An IP Phone resembles an ordinary POTS phone but is connected to the external world via an Ethernet network cable (normally Cat5) rather than a Telecoms cable. It may well have a dedicated telephone number and/or an extension number but it must have a Network Address. Voice traffic enters and leaves the phone in internet data packets, and call set up and control is all achieved over the internet.
IP Phones are available from hundreds of manufacturers, although many of these are based on the same two chip sets. They vary in many ways, the most obvious being price. Quality of keyboards, cabling, microphones, speakers and packaging is part of the reason with effects on ease of use and service life.
Specification or functionality variation across this range is striking. Physically this is manifested in the number of dedicated function keys and the size of any display screen. Some expensive IP phones have video phone capability. Many are speaker phones where the user can choose to use a built in speaker and microphone or the normal receiver. A common feature in mid range phones is the use of "soft keys" where the function of parts of the keyboard changes with context, normally signalled by text on a display screen.
Two cabling aspects are important. Some IP phones incorporate a 2 port ethernet switch so that the phone can be deployed "in line", as it were, to an existing PC on the office LAN thereby obviating the need for additional network cabling or switches. Most phones are powered via a mains adaptor, but some have PoE (Power over Ethernet) capability so that they can be supplied from a PoE capable switch.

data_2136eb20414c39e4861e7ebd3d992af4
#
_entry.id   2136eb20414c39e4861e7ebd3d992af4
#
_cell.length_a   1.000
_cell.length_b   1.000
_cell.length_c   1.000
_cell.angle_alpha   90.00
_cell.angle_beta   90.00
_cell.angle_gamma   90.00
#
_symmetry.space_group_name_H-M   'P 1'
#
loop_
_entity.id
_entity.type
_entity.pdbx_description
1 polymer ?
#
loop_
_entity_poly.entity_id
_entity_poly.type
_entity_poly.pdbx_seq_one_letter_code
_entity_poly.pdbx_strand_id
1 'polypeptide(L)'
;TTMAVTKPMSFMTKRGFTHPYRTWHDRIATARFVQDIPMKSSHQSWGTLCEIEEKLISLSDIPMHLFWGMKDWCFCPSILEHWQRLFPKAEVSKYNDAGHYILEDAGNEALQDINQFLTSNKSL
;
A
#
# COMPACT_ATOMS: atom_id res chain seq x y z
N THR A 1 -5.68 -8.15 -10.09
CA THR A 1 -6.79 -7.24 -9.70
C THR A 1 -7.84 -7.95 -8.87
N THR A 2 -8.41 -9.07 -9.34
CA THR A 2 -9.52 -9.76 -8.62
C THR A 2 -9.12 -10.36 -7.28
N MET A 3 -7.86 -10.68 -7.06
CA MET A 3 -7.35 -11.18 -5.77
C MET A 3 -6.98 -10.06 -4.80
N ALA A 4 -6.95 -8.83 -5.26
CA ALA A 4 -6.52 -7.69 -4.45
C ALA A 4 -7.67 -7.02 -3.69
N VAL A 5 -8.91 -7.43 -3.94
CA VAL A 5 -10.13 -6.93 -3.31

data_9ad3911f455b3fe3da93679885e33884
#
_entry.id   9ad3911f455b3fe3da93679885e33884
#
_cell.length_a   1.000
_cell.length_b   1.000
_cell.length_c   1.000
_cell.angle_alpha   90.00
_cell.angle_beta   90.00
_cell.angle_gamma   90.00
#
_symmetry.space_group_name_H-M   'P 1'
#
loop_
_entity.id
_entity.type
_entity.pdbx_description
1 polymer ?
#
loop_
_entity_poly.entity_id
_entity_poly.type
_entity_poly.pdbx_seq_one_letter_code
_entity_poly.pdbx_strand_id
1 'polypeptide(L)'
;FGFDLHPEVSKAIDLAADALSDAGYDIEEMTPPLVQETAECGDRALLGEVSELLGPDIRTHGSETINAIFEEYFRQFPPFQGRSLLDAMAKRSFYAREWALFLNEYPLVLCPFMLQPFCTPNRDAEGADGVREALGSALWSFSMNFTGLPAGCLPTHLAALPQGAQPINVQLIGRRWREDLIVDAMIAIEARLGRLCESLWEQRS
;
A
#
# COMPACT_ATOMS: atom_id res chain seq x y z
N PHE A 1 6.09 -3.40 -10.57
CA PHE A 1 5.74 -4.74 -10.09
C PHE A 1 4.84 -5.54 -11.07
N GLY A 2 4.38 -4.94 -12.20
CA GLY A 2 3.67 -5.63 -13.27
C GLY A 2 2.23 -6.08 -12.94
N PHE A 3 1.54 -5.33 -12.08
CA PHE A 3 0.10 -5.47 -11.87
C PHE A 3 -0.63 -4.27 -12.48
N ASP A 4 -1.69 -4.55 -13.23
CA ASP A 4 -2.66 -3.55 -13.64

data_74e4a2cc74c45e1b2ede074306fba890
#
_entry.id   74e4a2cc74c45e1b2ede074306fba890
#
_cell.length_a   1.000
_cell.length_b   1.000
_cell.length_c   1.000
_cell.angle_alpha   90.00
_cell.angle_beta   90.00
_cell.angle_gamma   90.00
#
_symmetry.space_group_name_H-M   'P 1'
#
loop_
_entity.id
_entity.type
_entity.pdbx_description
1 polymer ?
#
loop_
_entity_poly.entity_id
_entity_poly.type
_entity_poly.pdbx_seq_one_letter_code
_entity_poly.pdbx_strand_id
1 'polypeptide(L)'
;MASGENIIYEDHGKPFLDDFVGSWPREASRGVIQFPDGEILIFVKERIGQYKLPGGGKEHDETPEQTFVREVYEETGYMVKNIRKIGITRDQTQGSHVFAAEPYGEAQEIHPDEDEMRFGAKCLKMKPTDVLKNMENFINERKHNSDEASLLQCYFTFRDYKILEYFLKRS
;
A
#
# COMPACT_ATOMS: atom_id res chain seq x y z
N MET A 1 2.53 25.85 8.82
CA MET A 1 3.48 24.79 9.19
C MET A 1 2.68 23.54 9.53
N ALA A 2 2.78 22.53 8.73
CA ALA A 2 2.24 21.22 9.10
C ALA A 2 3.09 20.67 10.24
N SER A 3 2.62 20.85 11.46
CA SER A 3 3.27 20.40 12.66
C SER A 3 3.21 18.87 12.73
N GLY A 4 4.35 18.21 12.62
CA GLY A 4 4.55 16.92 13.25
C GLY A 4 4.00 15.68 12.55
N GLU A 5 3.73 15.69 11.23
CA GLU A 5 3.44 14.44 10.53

Less apparent differences lurk inside the box. Leaving aside IP phones that are designed to work only with proprietary systems, not all phones fully support the relevant international standards, and this can be troublesome if some of the more advanced features of IP telephony are required. For general use, the phone should work behind all the common types of NAT - but some do not.
The interesting internal differences are concerned with what additional functions are built in to the phone. These are over and above what the phone can derive from whatever PBX it may be connected to. Typically they will include Call history, speed dials, last number redials, and phone books.
All the above discussion relates to hardware IP Phones. There is another class of IP phone called Soft Phones. These are software packages that are installed in a computer and which use the computer keyboard, monitor, microphone and speaker for user interaction.
We have extensive experience of IP phone hardware and are always happy to advise when it comes to making your selection.